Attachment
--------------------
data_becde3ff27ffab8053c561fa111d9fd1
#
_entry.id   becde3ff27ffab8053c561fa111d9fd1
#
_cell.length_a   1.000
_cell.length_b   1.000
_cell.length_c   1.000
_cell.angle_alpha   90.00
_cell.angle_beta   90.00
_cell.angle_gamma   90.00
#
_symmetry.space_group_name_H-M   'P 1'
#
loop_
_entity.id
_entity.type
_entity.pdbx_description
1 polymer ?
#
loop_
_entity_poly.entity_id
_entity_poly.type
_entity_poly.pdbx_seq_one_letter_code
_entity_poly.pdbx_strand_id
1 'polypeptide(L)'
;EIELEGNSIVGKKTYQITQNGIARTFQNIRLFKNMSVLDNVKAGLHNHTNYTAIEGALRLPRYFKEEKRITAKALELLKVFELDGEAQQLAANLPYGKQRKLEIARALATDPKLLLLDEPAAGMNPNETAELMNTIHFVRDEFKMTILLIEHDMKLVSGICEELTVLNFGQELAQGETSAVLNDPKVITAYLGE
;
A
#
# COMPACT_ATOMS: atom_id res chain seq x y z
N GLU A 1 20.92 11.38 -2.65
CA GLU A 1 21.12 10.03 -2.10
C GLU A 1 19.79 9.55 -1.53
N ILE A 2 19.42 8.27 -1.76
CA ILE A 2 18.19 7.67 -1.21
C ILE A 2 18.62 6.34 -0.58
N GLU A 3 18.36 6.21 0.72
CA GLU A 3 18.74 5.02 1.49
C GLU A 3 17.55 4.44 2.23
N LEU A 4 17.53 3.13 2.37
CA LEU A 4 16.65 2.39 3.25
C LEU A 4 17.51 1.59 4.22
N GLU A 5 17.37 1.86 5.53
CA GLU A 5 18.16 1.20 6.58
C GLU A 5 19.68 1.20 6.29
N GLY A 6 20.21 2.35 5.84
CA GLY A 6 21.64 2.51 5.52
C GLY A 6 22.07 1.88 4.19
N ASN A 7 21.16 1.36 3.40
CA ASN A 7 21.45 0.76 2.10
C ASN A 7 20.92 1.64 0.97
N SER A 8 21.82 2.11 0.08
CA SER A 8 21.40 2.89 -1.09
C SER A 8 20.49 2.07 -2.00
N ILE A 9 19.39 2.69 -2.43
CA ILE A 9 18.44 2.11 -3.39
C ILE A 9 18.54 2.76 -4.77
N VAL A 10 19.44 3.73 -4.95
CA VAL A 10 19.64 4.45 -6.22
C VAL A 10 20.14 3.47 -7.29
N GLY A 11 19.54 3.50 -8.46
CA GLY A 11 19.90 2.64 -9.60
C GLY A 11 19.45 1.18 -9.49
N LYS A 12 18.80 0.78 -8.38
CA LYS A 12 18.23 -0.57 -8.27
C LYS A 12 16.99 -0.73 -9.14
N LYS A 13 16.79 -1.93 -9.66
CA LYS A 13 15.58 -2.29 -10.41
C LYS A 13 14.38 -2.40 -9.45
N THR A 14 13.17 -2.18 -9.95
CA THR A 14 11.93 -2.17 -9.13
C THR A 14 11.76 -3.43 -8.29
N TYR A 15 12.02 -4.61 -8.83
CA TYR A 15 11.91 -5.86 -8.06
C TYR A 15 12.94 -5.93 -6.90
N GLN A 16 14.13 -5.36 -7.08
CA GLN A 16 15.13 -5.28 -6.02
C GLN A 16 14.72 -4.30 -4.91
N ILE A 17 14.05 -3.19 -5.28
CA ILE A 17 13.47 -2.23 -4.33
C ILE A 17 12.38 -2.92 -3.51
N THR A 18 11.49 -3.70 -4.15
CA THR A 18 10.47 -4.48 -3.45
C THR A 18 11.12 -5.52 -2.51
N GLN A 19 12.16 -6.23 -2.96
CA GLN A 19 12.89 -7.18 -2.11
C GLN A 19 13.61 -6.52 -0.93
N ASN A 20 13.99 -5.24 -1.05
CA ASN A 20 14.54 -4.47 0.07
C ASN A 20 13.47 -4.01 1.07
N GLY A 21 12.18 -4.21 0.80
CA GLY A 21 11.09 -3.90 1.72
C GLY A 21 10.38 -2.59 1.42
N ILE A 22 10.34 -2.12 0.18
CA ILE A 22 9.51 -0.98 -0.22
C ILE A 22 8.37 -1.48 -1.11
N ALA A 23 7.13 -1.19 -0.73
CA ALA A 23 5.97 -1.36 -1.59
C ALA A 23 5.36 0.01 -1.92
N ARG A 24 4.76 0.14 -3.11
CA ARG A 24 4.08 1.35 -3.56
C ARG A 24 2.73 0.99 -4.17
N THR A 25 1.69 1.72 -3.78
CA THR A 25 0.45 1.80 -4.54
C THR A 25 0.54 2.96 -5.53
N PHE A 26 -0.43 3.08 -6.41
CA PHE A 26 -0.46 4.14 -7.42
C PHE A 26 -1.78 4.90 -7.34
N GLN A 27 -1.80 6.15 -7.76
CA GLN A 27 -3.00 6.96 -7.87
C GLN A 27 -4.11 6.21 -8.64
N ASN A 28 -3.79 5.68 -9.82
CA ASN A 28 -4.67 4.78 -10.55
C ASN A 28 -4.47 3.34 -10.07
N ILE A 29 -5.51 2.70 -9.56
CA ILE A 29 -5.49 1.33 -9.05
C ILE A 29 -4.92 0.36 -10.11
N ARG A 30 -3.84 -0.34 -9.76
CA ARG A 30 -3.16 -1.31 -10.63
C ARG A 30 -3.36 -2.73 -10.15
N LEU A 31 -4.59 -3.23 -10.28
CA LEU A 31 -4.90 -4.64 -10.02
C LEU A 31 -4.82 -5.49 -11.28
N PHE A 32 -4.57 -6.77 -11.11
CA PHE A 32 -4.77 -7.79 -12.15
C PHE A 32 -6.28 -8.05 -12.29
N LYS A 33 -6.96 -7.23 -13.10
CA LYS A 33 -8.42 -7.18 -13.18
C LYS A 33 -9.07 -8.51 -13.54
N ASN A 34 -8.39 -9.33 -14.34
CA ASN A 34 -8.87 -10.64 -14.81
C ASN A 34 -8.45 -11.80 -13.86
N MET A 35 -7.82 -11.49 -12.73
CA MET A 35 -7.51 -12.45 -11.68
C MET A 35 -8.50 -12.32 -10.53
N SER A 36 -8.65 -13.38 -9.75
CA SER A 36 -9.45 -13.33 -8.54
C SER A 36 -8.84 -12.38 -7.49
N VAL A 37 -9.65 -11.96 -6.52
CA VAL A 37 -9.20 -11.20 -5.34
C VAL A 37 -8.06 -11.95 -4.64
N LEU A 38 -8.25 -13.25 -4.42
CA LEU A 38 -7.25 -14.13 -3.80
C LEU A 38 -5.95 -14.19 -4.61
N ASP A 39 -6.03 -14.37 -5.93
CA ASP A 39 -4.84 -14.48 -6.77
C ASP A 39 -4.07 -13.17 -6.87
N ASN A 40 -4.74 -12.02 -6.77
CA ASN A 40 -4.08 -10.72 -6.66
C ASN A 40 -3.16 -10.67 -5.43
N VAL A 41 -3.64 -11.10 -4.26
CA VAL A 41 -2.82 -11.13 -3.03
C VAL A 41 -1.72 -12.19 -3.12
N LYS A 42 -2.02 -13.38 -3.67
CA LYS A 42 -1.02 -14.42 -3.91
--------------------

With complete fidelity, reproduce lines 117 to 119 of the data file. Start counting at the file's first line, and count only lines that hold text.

C ILE A 29 -4.92 0.36 -10.11
N ARG A 30 -3.84 -0.34 -9.76
CA ARG A 30 -3.16 -1.31 -10.63